NZ Journalist Detained While Interviewing Refugee On Nauru
Nauru says her media accreditation has been revoked.
A journalist from New Zealand has had her accreditation to cover the Pacific Islands forum revoked by authorities on Nauru, after interviewing a refugee transferred to the island nation by Australia.
TV NZ reported on Tuesday that its journalist Barbara Dreaver had been detained on Nauru while covering the Pacific Islands forum taking place there this week.
TV NZ said Dreaver was interviewing a refugee in a camp on the island, when local authorities asked if she had permission to do so.
The journalist left to obtain written permission and was later detained by police, it was reported.
The office of New Zealand's foreign minister Winston Peters said the journalist was being detained at a police station. TV NZ said it was unclear why Dreaver had been detained.
In a live TV cross, Dreaver said "my visa is still valid, we’re not quite sure exactly why I’ve been stripped of my accreditation", The Guardian reported.
Jess Roden, a TV NZ producer, tweeted the journalist is "fine". Later on Tuesday, TV NZ reported Dreaver had been released from custody but had been stripped of her media accreditation to cover the forum.
However, later on Tuesday, the official Twitter account of Nauru's government claimed "no journalist has been arrested or detained". In a statement, the government claimed Dreaver had breached protocols in place around contacting refugees.
"No journalist on Nauru has been prevented from talking to any person, including refugees. However in order to protect the safety and security of all, journalists were required to follow procedures, which included going through the proper channels in order to visit or go close to the refugee residential settlements, and conduct stories outside of the Pacific Islands Forum (PIF)," the government said.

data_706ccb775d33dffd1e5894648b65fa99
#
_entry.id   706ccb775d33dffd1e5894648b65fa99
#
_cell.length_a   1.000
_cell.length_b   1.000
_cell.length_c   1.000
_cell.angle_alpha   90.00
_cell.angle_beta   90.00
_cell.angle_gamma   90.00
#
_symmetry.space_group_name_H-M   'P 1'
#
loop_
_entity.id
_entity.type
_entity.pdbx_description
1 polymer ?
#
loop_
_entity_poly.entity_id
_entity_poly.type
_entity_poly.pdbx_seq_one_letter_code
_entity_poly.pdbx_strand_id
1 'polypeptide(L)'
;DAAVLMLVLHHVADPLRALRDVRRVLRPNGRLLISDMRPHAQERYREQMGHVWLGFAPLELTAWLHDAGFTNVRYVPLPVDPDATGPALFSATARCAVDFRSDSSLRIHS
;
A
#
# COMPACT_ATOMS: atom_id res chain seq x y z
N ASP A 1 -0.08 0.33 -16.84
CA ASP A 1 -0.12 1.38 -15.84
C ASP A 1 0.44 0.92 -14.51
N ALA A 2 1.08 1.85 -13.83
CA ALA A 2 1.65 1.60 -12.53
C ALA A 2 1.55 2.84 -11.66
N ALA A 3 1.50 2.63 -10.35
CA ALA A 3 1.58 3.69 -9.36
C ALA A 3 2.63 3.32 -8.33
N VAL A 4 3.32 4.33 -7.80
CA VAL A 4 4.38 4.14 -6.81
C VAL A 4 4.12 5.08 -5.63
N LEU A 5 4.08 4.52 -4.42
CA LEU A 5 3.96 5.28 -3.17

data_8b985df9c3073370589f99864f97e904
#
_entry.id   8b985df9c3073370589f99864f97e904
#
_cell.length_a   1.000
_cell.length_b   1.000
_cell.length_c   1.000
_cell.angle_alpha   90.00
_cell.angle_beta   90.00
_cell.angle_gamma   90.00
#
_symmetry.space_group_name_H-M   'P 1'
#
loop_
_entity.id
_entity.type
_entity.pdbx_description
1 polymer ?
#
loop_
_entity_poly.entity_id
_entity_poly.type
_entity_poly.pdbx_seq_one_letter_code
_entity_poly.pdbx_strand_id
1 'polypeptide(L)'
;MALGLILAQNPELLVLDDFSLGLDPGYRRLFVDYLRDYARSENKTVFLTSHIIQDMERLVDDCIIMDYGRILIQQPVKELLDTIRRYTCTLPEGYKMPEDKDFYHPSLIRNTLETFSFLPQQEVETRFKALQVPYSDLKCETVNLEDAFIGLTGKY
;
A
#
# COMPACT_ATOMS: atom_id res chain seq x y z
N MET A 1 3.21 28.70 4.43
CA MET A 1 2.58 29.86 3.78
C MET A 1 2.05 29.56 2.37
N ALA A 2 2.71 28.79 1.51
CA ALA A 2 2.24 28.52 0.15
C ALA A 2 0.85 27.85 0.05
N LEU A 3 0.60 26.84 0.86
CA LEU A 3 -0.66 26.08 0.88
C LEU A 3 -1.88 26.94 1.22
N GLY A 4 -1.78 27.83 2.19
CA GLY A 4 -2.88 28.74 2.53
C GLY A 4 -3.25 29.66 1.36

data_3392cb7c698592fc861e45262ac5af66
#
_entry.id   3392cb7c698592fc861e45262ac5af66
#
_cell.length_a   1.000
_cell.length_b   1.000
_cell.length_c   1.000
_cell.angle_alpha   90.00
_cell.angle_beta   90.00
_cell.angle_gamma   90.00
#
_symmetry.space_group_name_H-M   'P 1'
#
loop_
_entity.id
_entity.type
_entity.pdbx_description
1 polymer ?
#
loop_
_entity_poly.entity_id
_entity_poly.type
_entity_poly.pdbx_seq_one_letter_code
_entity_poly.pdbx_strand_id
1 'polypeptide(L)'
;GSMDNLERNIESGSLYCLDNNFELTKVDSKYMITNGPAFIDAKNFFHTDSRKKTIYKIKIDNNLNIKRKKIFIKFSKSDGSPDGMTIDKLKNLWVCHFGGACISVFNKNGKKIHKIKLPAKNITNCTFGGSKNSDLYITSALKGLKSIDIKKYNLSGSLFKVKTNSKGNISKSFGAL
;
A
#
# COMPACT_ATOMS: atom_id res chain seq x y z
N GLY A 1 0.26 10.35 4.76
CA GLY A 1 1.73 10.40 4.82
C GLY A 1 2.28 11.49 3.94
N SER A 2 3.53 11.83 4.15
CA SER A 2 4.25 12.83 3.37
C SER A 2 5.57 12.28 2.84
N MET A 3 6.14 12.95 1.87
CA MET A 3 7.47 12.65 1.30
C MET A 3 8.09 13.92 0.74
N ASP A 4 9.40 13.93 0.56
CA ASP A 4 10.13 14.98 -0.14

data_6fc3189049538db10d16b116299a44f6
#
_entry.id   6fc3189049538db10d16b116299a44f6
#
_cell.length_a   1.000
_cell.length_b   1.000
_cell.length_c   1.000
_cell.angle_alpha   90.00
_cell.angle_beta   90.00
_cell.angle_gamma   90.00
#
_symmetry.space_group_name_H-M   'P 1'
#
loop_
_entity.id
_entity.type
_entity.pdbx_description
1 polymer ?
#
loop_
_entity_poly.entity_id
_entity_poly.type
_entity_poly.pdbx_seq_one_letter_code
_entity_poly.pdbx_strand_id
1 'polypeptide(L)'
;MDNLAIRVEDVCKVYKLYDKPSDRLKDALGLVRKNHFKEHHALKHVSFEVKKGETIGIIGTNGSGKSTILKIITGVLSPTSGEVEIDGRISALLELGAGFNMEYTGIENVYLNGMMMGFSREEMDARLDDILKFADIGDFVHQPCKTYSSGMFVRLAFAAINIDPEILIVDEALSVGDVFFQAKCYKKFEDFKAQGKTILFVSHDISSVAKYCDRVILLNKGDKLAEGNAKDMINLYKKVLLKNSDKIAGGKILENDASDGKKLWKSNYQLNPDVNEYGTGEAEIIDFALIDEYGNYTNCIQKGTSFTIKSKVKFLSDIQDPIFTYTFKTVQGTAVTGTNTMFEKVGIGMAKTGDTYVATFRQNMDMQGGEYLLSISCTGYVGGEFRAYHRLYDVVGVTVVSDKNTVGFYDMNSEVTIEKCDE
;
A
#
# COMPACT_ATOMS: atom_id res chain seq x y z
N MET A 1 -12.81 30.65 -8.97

"No restrictions were put on these journalists regarding who they could talk to or what questions they could ask."
"However this journalist did not follow procedures, and this potentially risked the safety and security of herself and others."
"Nauru as a sovereign country has the right to protect its citizens and residents, and we do not apologise for this."
The news comes after weeks of controversy over Nauru's hosting of the Pacific forum, with mouldy tents housing refugees removed ahead of world leaders descending on the island.
Health issues around refugees, especially children, on Nauru have also come under renewed scrutiny ahead of the event, with some allegedly swallowing razor blades or rocks as kids suffer from a rare psychological condition called resignation syndrome.
The Australian ABC was also blocked from attending the forum, with Nauru refusing to issue visas to its journalists.
At the forum, New Zealand also reiterated an offer to accept and resettle refugees from Australia's immigration detention regime on Manus Island and Nauru.
NZ Prime Minister Jacinda Ardern has repeatedly made the offer, which has been rejected by Australian authorities, partly on account of claims NZ settlement could be a "back door" to the refugees coming to Australia.
However, foreign minister Peters said New Zealand could easily address this sticking point through law reform.
"If the issue was that was their concern by letting them [refugees[ come to NZ they will gain right to Australia, we can fix that up so that’s not really a concern in my view,” Peters said in Nauru.
“Can it be solved? Yes it can. It would have to be a reform in our law.”
Ardern said she would formally raise the refugee issue at the forum, which is being attended by Australian foreign minister Marise Payne in place of new Prime Minister Scott Morrison.
Former PM Malcolm Turnbull had planned to attend before he was deposed a fortnight ago.